Huhtamaki removed this case pursuant to 28 U.S.C. § 1441, claiming that this Court has original jurisdiction under CAFA, 28 U.S.C. § 1332(d)(2). (Notice ¶ 1.) CAFA allows for federal jurisdiction over a purported class action when (1) there is an amount in controversy (“AIC”) exceeding $5, 000, 000; (2) at least one putative class member is a citizen of a state different from defendant; and (3) the putative class exceeds 100 members. 28 U.S.C. § 1332(d)(2), (d)(5). Generally, removal statutes are strictly construed against removal jurisdiction. Gaus v. Miles, Inc., 980 F.2d 564, 566 (9th Cir. 1992).

         However, the Supreme Court has stated that “no antiremoval presumption attends cases invoking CAFA.” Dart Cherokee Basin Operating Co., LLC v. Owens, 574 U.S. 81, 89 (2014). Accordingly, three principles apply in CAFA removal cases. Arias v. Residence Inn by Marriott, 936 F.3d 920, 922 (9th Cir. 2019). “First, a removing defendant's notice of removal ‘need not contain evidentiary submissions' but only plausible allegations of the jurisdictional elements.” Id. (quoting Ibarra v. Manheim Inv. Inc., 775 F.3d 1193, 1197 (9th Cir. 2015)). “Second, when a defendant's allegations of removal jurisdiction are challenged, the defendant's showing on the amount in controversy may rely on reasonable assumptions.” Id. “Third, when a statute or contract provides for the recovery of attorneys' fees, prospective attorneys' fees must be included in the assessment of the amount in controversy.” Id. (citing Fritsch v. Swift Transp. Co. of Ariz., LLC, 899 F.3d 785, 794 (9th Cir. 2018)).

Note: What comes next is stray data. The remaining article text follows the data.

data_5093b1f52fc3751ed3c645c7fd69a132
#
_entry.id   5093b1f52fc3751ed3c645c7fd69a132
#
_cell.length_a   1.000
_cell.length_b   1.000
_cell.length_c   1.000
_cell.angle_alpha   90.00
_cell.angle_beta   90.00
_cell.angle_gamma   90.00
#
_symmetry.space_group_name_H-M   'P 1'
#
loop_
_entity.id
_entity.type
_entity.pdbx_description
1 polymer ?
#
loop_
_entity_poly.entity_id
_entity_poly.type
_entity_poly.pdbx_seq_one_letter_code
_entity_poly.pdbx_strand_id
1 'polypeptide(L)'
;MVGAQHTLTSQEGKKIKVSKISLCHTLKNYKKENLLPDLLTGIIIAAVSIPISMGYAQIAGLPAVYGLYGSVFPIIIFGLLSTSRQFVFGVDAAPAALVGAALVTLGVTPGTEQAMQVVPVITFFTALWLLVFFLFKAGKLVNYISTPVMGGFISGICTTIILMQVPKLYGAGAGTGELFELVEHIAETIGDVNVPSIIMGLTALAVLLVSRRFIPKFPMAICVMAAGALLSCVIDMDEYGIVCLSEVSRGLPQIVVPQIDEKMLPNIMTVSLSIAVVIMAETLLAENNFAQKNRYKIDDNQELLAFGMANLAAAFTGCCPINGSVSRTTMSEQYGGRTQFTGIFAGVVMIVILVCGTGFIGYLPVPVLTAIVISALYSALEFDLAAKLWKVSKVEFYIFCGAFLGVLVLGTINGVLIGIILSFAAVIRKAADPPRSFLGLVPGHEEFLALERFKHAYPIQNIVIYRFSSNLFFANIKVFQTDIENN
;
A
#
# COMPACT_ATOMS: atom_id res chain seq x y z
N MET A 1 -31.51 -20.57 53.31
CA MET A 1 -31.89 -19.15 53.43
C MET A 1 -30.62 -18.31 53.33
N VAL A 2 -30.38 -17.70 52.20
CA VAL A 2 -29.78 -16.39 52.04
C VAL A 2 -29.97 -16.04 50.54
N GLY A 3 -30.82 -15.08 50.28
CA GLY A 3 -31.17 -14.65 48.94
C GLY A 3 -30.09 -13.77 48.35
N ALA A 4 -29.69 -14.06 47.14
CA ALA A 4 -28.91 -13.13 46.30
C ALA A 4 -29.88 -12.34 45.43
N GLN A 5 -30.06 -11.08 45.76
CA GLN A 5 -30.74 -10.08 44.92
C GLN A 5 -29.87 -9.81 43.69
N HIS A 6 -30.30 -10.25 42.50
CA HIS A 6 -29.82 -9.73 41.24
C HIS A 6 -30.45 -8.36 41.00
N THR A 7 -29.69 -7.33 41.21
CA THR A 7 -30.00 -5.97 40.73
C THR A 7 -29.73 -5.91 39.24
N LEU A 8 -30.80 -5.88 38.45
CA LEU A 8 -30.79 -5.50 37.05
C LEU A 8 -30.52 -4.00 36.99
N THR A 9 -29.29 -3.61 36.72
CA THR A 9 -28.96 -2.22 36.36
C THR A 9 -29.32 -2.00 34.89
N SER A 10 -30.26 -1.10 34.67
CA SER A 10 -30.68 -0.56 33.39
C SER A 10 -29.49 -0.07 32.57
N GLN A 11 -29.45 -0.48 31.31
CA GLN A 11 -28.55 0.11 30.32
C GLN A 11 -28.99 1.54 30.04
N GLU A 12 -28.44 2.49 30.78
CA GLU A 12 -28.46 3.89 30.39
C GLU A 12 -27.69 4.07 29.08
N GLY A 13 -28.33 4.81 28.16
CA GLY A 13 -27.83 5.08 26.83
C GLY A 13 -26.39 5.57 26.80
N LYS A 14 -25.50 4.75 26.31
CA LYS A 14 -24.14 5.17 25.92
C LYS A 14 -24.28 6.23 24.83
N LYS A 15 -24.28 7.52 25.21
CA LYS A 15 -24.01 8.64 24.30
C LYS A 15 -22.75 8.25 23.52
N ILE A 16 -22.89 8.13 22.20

“Yet, when the defendant's assertion of the amount in controversy is challenged by plaintiffs in a motion to remand, the Supreme Court has said that both sides submit proof and the court then decides where the preponderance lies.” Ibarra, 775 F.3d at 1198 (citing Dart Cherokee, 574 U.S. at 88).